About RobertLovesPi

I go by RobertLovesPi on-line, and am interested in many things, a large portion of which are geometrical. Welcome to my little slice of the Internet. The viewpoints and opinions expressed on this website are my own. They should not be confused with the views of my employer, nor any other organization, nor institution, of any kind.

A Polyhedron Featuring a Dozen Regular Heptagons and a Whole Mess of Quadrilaterals

There are four different shapes of quadrilaterals here, but they have one thing in common: there are twelve of each of them. Add those 48 quads to the twelve regular heptagons, and that gives a total of 60 faces. I found this polyhedron while playing with the snub dodecahedron, using Stella 4d: Polyhedron Navigator, a program you can try for free right here.

In the image below, each of the four types of quadrilateral appears with its own color.

The Third Stellation of the Rhombic Dodecahedron

The model above shows the rhombic dodecahedron colored with one color per face, unless those faces are parallel. The one below shows this solid in “rainbow color mode.”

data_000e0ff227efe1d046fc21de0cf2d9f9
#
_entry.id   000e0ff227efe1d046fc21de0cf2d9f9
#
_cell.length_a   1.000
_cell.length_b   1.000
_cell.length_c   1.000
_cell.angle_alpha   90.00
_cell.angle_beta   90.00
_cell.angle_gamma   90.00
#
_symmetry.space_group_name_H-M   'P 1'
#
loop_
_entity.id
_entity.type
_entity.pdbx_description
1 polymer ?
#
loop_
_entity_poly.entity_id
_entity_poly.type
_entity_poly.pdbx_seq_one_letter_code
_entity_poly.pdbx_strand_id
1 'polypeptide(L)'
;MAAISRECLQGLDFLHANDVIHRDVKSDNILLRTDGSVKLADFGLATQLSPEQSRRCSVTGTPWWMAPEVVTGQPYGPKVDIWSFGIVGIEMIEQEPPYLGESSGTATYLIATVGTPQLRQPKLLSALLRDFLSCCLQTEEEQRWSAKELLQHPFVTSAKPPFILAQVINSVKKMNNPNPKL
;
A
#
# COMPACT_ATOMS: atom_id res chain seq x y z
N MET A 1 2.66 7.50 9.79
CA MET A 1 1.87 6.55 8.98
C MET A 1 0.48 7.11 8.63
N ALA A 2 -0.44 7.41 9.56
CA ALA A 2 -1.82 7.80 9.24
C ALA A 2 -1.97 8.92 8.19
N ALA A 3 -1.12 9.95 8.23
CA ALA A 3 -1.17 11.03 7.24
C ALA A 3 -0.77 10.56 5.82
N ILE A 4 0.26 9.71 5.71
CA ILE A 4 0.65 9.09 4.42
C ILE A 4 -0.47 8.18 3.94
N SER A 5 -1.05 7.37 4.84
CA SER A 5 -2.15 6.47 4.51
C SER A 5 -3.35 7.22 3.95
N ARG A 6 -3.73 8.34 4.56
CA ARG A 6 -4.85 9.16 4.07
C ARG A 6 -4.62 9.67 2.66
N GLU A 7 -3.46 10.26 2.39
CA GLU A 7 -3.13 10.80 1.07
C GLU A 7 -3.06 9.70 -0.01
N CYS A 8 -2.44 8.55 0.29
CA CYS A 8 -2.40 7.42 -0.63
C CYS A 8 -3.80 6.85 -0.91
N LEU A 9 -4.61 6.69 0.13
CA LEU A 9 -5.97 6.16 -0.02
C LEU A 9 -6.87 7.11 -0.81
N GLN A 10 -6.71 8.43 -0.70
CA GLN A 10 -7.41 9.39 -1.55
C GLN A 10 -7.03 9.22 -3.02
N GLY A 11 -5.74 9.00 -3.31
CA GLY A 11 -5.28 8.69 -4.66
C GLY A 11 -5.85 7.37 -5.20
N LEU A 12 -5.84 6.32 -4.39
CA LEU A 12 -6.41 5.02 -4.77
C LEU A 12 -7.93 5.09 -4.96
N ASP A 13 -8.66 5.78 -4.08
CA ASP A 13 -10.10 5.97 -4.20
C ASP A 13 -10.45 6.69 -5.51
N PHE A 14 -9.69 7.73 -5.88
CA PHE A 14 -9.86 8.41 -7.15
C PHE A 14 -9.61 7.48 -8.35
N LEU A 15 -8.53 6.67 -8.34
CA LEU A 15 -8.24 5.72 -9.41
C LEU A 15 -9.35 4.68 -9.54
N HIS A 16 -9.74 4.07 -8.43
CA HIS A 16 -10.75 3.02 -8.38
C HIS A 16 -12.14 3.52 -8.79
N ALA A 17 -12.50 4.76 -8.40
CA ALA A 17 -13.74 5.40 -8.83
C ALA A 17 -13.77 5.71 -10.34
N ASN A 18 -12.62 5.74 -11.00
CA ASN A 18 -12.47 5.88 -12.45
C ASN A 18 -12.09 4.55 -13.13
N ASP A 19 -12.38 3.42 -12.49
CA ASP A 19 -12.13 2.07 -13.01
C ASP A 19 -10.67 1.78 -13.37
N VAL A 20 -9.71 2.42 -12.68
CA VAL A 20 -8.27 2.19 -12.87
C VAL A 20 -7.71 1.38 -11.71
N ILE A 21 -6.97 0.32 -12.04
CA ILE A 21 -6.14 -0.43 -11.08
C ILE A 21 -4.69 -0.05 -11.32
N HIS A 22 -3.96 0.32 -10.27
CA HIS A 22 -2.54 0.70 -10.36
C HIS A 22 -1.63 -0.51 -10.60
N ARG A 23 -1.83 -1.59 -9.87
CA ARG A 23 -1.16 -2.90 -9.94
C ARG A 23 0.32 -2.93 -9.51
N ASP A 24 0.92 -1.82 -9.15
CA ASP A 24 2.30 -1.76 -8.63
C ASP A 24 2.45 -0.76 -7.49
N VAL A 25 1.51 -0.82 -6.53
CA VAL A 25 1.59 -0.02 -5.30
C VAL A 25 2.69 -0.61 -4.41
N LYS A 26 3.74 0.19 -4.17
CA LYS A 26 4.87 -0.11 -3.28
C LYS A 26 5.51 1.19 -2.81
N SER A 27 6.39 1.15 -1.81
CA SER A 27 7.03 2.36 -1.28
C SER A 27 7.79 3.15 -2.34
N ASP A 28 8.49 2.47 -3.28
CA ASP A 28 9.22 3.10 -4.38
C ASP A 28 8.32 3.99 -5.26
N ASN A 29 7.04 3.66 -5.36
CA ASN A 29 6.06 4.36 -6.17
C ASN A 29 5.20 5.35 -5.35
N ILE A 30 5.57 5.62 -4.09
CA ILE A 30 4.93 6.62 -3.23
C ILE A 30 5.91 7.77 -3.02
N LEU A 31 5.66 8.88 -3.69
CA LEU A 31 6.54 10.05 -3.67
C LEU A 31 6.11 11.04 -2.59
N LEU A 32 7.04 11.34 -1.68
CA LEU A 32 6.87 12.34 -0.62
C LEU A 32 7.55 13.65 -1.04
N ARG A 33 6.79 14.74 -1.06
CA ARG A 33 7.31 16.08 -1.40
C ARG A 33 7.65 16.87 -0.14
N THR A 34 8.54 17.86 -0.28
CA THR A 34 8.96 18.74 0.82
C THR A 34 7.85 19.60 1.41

I made both of these using Stella 4d: Polyhedron Navigator. You can try this program for free at http://www.software3d.com/Stella.php.

Infinity? Really, Google?

When a typical calculator is asked to find 555^555, it causes an overflow error, and returns an error message. Not Google’s calculator, though.

Infinity? 555^555 is absurdly large, but it isn’t infinite. Just for starters, 555^555 + 1 is bigger. Infinity is larger than any number. It’s as far from 555^555 as it is away from the number one — an infinite distance, on any number line. Hopefully, as Google continues getting smarter, this will get fixed.

Playing Around With the Pentagonal Icositetrahedron

This, above, is the pentagonal icositetrahedron — one of the Catalan solids, and the dual of the snub cube. If faceting is used to remove square-based pyramids, the result is the solid shown below — a chiral polyhedron with six square faces, and 24 faces which are isosceles trapezoids.

I use a program called Stella 4d: Polyhedron Navigator (available here) to perform these polyhedral manipulations. This program has a “try to make faces regular” function, and the solid shown below is the result of using that function on the polyhedron shown above.

The “try to make faces regular” function appeared at first to leave the squares as squares (which it did), but turn the trapezoids into kites (which it did not; the yellow quadrilaterals’ longer sides are actually of two slightly different lengths). Lastly, I used Stella to create the compound of the polyhedron above and its dual. The result is shown below.